2018 has been a really tough year for BMCs! Although their attack surface was not something new (IPMI has been studied by Dan Farmer back in 2013, followed by a state-of-the-art blogpost by HD Moore), recent studies have shed light on how powerful these devices are in the servers, being able to directly access the main host memory, and how poor their code quality and software mitigations were.
Some time ago I started reversing an AMI firmware from a quite up-to-date
computer (2017/2018). While I was reversing a System Management Mode (SMM)
driver, I noticed an interesting code change: during initialization, the SMM
driver search for a SMM configuration table with a GUID named
For a while now, Android devices and many embedded systems have used a Trusted Execution Environment (TEE) to host some security functions (like hardware crypto/key, DRM, mobile payment, biometric authentication, ...). On ARM platforms, TEE are small operating systems which use the ARM TrustZone technology to isolate their execution from …
iOS 12 has been released for a few weeks now. New major iOS versions often mean new kernelcache and dyld_shared_cache file formats. iOS12 is no exception to the rule and comes with an other surprise: Pointer Authentication Code (PAC) for the new A12 chip. This blogpost shows you how to …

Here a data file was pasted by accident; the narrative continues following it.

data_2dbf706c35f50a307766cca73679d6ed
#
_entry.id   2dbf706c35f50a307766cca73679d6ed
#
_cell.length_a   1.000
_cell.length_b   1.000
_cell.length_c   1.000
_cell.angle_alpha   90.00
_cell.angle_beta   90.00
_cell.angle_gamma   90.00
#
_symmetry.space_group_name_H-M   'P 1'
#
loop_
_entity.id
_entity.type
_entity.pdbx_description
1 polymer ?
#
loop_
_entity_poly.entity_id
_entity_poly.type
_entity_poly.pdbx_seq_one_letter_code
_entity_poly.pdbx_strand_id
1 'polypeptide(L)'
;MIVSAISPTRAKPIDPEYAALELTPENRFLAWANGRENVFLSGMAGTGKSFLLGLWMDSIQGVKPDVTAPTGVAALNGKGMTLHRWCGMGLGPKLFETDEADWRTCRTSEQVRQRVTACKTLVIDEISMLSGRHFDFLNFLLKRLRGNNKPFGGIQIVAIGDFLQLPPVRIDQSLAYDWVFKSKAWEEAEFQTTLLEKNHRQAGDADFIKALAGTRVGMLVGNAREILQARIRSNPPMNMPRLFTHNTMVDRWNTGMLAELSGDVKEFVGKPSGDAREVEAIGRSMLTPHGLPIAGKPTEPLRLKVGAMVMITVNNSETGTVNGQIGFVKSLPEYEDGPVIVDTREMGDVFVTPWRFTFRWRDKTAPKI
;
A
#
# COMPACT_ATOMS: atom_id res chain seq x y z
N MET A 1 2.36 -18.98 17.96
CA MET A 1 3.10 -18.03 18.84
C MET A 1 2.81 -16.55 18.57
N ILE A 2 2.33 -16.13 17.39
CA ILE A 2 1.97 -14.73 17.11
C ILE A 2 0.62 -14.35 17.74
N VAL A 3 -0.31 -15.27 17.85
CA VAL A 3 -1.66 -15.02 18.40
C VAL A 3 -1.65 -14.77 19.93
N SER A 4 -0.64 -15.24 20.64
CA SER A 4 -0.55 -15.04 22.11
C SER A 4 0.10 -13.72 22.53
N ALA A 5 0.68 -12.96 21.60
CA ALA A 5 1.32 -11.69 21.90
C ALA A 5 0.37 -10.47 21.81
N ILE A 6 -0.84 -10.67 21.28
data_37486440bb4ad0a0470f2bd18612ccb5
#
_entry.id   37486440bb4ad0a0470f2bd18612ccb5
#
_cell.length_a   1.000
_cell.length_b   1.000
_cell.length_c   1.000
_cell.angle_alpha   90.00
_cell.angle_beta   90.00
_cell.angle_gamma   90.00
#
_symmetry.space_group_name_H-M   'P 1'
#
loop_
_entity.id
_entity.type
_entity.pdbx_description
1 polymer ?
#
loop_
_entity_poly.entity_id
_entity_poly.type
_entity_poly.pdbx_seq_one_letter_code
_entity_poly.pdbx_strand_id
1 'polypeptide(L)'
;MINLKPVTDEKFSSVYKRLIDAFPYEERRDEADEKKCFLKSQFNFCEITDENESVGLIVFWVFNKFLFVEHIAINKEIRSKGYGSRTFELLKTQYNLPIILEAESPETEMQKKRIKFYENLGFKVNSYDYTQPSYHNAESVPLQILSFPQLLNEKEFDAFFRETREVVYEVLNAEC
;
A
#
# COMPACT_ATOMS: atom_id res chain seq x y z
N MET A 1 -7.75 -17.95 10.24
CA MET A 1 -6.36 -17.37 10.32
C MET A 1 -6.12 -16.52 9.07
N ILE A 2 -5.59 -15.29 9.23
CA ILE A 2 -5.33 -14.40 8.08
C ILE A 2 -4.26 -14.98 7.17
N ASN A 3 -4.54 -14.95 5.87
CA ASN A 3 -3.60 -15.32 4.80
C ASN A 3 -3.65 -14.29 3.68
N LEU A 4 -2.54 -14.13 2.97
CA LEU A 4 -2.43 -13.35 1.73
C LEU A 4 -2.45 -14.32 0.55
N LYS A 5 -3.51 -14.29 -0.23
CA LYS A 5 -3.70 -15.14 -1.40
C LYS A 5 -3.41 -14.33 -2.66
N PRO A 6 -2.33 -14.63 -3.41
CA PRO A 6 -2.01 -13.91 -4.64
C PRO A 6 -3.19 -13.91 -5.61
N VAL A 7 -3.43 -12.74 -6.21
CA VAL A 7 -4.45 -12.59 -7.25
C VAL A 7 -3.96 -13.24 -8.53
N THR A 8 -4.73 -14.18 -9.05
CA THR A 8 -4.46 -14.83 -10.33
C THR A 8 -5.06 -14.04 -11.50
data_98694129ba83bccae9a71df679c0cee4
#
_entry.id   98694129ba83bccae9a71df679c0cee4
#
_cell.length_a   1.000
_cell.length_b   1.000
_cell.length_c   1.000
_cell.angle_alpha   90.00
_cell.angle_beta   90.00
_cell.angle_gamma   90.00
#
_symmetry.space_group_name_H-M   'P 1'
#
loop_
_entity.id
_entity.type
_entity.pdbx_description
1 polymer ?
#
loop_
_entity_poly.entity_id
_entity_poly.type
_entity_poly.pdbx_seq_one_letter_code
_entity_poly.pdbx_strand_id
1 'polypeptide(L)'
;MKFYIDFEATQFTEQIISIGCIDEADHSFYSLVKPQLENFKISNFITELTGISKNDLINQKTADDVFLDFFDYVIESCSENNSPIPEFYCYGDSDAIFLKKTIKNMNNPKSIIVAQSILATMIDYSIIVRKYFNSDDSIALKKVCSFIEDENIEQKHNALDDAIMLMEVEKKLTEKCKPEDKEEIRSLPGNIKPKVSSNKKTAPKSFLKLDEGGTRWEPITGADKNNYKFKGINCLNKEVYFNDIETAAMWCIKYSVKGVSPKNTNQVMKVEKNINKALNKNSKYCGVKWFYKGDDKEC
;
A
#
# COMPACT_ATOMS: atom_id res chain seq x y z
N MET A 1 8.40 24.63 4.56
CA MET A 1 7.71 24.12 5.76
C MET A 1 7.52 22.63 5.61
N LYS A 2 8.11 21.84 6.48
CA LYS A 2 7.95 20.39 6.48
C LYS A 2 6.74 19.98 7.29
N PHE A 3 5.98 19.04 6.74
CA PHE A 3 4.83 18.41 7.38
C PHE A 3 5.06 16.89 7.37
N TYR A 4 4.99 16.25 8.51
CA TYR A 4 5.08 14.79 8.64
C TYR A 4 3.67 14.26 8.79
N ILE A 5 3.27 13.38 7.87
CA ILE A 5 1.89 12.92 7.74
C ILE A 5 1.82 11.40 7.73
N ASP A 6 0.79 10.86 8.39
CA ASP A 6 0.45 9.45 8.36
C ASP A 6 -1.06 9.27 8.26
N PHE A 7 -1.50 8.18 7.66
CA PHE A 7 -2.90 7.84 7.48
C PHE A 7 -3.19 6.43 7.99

Synacktiv met netdata in the wild in the last few
months. This blog post aims at telling the story of a vulnerability which
was first forgotten 1 year ago and then partially fixed. On a standard setup,
the vulnerability can be exploited by gid
netdata to read arbitrary
files owned by
root. On a weak setup (as seen in the wild by Synacktiv),
the vulnerability can be exploited by all users.
On August 28th, HP published a security bulletin regarding a critical vulnerability in HP Integrated Lights-Out (iLO) 4. This blog post aims at giving some details about this vulnerability, and a few hints for administrators to protect their servers. This research only applies to iLO version 4.
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